Editor’s Note: Forty-five years ago this month, fire broke out in the Paaske Furniture building in the Lyons district. John Rowland, co-founder of the Gateway History Club, has written a historical piece about the events of that day.
CLINTON — On Wednesday, March 30, 1977 one of the largest disasters to hit Lyons occurred when a massive fire completely destroyed the historic four-story Paaske Furniture building at 65 Main Ave.
The strong winds spread the fire onto the adjoining Potts Jewelry Store at 71 Main Ave. That historic building also was destroyed.
Assistant Fire Chief Cliff Peters told the Clinton Herald the next day that he had never seen a fire like that before. “The heat was terrible, the wind was terrible, and we didn’t have enough men, hoses, or anything.” Peters had no official estimate of damage but thought it could be millions of dollars.
Peters said the fire started on the top floor. The wind was from the south. “We had so much heat that windows were exploding across the street.”
Clinton weather records show the sustained wind speed that day was 35 mph, with wind gusts up to 55 mph. The fire spread so quickly that firemen had to concentrate on protecting the rest of the Lyons business district.
Fireman Russ “Butch” Luckritz described the fire to the Herald as “a real sky-lighter.”
“The black smoke coming from the burning asphalt roof and the wind swept flames made a spectacular glow that surrounded the entire area,” he said at the time. Flames were reported to be 80 feet in the air above the four-story building and smoke was so thick at times you could not see from one end of the block to the other.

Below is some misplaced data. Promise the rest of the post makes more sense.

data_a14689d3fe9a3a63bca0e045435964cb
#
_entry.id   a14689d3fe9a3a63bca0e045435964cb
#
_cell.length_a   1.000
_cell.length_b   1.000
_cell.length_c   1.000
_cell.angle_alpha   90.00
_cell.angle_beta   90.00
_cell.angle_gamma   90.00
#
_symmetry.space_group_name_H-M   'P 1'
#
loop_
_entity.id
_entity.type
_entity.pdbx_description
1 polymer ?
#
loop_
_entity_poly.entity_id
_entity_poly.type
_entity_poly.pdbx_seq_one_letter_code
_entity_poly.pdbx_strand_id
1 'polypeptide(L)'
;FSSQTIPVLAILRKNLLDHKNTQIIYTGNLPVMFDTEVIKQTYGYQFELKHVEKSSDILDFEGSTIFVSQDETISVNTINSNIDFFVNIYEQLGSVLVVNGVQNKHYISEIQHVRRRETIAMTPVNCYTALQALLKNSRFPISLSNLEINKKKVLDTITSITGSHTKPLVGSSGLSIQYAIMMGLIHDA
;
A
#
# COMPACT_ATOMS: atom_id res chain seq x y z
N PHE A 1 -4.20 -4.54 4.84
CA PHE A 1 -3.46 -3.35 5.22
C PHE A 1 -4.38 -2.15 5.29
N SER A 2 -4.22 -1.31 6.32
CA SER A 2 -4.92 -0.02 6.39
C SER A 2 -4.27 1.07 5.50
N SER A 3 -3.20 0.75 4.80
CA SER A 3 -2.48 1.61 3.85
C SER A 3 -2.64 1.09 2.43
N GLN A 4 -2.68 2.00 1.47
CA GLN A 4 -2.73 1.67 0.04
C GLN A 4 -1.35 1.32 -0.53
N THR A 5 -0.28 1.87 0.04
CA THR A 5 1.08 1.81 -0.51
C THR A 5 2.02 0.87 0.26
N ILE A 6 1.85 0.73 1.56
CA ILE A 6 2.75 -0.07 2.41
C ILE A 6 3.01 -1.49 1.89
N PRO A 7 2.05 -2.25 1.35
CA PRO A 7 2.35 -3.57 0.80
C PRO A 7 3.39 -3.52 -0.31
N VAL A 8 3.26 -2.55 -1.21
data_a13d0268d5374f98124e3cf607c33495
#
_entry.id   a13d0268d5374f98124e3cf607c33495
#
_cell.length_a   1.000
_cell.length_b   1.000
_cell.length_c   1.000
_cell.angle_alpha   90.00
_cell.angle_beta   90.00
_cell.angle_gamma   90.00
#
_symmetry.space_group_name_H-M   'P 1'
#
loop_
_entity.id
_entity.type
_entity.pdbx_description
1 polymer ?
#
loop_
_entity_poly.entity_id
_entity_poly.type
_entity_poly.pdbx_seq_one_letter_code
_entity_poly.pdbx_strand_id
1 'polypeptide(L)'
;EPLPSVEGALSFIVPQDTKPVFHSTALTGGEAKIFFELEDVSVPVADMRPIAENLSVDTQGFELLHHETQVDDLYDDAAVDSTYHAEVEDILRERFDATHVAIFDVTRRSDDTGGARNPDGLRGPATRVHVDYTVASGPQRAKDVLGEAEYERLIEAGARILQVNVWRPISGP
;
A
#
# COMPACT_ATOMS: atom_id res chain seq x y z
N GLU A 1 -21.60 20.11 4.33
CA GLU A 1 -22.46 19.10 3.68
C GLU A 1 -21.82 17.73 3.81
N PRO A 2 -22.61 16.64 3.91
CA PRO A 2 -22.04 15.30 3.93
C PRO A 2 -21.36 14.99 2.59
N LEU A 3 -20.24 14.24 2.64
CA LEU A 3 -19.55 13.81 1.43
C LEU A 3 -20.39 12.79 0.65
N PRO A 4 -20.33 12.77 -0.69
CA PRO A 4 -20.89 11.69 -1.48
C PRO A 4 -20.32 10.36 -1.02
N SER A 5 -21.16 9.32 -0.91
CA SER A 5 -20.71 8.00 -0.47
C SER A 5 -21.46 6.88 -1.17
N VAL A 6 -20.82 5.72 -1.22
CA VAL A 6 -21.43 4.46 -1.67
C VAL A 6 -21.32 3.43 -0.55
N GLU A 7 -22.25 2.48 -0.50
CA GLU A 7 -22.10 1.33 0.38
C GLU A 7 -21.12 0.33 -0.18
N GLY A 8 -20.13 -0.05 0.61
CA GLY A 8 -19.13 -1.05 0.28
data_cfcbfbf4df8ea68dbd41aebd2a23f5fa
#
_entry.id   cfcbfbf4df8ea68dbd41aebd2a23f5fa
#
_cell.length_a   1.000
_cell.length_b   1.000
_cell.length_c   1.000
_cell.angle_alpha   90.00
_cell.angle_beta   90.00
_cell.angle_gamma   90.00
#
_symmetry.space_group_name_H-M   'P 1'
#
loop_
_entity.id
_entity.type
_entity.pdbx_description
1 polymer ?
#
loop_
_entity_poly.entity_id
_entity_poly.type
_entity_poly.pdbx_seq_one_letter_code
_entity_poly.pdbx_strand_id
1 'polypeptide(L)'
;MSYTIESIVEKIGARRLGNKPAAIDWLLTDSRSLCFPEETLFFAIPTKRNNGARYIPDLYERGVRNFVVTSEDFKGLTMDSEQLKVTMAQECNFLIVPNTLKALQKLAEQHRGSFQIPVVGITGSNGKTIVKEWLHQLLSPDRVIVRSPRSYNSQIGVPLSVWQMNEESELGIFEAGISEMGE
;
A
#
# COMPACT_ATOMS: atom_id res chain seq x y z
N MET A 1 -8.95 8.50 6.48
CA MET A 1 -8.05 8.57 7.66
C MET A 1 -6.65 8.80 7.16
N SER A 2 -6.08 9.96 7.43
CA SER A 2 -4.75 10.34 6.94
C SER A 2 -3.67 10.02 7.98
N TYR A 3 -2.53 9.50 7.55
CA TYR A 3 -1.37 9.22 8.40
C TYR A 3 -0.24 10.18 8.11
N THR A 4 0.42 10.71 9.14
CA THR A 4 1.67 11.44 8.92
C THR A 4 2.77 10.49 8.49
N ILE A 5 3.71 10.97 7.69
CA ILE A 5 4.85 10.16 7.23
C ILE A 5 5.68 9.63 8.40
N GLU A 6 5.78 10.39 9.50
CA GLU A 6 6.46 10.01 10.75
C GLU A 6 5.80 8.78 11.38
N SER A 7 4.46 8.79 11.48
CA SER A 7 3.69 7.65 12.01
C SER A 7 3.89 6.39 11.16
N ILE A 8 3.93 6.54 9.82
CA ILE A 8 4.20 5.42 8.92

A call on the fire came into the Clinton Law Center at 4:20 pm. Firemen Steve Bromley and Dick Voda had just returned to the Lyons Roosevelt Station No. 3. They arrived at the scene of the fire in one minute. Bromley and Voda had just returned to the station seconds earlier from rescuing a 2-year-old child that had locked himself in the bathroom of his home.
Every Clinton fireman responded to the scene, except three. One was on vacation, one was sick, and Fire Chief John Hulten was in Ames at a state conference for fire chiefs. Captain Louis Lund was at the downtown Clinton post office and could see the flames from there. Rick Hale was assigned to the incoming “Fire Calls” at Central that day and was also notifying off-duty personnel about the Lyons fire. Upon completion of the off-duty phone list, Hale headed to Lyons.
Camanche and Charlotte sent men or equipment to the Lyons fire. Low Moor sent two units to central. DeWitt backed up Low Moor. Strong winds sent sparks and hot material from the fire flying all over Lyons that day. Sparks from the Main Avenue fire started a fire at the Ray Kerr Machine Shop located at 57 25th Ave. North. Low Moor firemen responded to the fire at the Kerr Machine Shop, where a car was destroyed.
Six firemen sustained minor injuries; none were hospitalized. Bromley and Voda had minor facial and neck burns. Grant Wilke had minor wrist burns. Robert Will, Bill Lorensen, and Kent Ketelsen were treated at the scene for soot and ashes in their eyes. The smoke and heat from the fire was extremely intense.
Hundreds of people showed up to view the fire and police had a difficult time controlling traffic. Police Chief Wayne Wilke noted that officers were also busy getting residents to evacuate nearby apartments and businesses. Numerous volunteers stepped up to help businesses near the fire remove merchandise from their buildings.
The Zastrows removed all of the merchandise from Muffy’s Men’s store. Barb LaCourse removed numerous items from the Plaster Gallery at 83 Main Ave. Main Avenue Variety had so many items they did not know where to begin. Volunteers carried items to Darlene’s store and Soesbe’s Barber Shop. Rastrelli’s van was used to transport items.
The Red Cross was on the scene. Local citizens brought massive amounts of rolls, donuts, sandwiches, cold beverages, and hot coffee for the firemen and police. Local Main Avenue restaurants opened up to serve food to the firemen.